The Buddhist Tradition

Portfolio Summary Report                                                                                            TEAM_17_106515S1MMT2G1                                            19/05/2015
The Buddhist Tradition
Order Description
In posting your Reflections for this assignment, you may wish to reflect on a number of topics about what you have learned so far. To help your thinking process, how about choosing any one of the following questions:
Remember, Reflection Paragraphs are your own thoughts.
• Buddhists past and present have looked to the incidents in Buddha’s life for inspiration. Pick any three major episodes in the Buddha’s life and discuss what lessons they impart to a typical Buddhist householder,
• Name some aspects of Protestant Christianity that were adopted by Buddhist reformers, shaping the nineteenth and twentieth century revitalization movements called protestant Buddhism.
• In your opinion, how would a modern Buddhist revivalist present the Dharma and argue that it remains a religion relevant to life in the 21st. century?
• Explain how Buddhist doctrine can argue for reincarnation but against the existence of an immortal soul.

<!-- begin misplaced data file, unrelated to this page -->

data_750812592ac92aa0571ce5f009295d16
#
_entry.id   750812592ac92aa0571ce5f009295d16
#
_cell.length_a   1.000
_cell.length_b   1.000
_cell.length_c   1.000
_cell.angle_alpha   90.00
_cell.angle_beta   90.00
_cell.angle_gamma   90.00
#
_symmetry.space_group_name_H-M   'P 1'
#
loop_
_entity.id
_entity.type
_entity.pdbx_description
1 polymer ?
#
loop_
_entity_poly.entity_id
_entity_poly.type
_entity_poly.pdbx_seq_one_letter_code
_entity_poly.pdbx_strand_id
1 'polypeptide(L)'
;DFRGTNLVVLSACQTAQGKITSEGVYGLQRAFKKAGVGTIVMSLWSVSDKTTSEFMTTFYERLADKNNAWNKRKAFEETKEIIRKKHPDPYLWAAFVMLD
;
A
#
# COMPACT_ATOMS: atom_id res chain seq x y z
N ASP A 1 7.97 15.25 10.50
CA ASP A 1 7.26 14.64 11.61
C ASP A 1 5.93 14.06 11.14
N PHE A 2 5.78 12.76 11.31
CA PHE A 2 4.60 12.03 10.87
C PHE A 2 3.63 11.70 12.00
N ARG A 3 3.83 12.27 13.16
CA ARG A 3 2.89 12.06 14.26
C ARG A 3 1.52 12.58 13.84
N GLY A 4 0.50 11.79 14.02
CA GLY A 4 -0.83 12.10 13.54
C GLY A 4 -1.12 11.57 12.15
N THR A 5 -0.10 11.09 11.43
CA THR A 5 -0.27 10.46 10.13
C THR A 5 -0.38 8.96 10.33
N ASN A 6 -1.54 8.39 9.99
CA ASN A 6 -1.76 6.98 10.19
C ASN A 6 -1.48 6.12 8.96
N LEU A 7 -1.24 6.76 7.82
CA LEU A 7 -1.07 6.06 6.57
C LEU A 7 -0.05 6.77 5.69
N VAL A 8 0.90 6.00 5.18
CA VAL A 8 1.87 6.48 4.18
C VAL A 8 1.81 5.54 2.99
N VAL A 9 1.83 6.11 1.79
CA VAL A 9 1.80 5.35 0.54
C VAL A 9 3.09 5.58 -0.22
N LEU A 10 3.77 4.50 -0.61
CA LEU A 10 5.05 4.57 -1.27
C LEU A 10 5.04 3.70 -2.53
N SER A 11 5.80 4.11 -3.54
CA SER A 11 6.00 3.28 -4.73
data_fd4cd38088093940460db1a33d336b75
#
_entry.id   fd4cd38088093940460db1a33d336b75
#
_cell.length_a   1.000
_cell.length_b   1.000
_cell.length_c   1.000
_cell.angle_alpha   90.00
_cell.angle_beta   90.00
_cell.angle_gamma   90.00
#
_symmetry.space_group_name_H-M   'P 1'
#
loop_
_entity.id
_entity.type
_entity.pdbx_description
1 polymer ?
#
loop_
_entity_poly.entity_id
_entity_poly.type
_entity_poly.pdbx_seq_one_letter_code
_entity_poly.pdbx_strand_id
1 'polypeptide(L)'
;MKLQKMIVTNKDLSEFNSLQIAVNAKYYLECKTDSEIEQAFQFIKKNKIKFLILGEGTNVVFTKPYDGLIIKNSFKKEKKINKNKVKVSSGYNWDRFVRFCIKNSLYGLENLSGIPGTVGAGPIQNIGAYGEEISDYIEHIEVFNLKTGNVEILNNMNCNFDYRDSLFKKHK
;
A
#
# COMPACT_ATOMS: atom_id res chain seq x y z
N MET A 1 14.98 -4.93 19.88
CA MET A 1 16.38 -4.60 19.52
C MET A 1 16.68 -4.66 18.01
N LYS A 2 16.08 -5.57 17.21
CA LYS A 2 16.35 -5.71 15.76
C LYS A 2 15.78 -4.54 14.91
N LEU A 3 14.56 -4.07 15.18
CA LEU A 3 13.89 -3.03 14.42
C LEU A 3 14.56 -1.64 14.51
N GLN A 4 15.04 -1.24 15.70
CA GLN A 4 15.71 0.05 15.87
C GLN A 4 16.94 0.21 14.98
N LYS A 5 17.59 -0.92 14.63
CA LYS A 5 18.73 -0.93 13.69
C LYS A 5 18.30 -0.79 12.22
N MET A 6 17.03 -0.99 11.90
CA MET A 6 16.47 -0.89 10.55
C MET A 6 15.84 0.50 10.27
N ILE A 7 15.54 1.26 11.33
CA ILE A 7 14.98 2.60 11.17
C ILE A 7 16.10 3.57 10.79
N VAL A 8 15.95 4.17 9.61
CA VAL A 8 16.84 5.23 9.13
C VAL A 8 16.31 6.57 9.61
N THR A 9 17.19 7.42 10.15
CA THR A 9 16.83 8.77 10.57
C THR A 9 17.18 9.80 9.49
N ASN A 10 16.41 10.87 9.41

• In what sense can the Buddha be called the great Physician?
• Discuss what does your textbook say about the status of women in the Buddhist tradition.
• Questions to ponder upon from Ellwood and McGraw’s Article
? How do you think the advent of the Buddhist tradition in India affected women’s lives?
? Discuss the issues surrounding the advent and development of the nun’s Samgha.
? Discuss women in contemporary Buddhist tradition dealing with the woman question and the arguments made by contemporary western feminists.
There are seven questions, please pick any one you feel confident.
There are three resources you may go through:
1. Lewis, Todd. 2009. Buddhism: Ways to Nirvana. In World Religions Today, Cdn. edn., eds. John L. Esposito, Darrell J. Fasching & Todd Lewis, 294-350. New York: Oxford University Press.
2. Amore, Roy C. 2012. The Buddhist Tradition. In A Concise Introduction to World Religions, SECOND EDITION, PP.377-435. Toronto: Oxford University Press.
3. Ellwood, Robert S. and McGraw Barbara A. Women in Buddhism. In Many Peoples, many Faiths: Women and Men in World Religions, Pearson Education, Canada, 2009, pp150-160.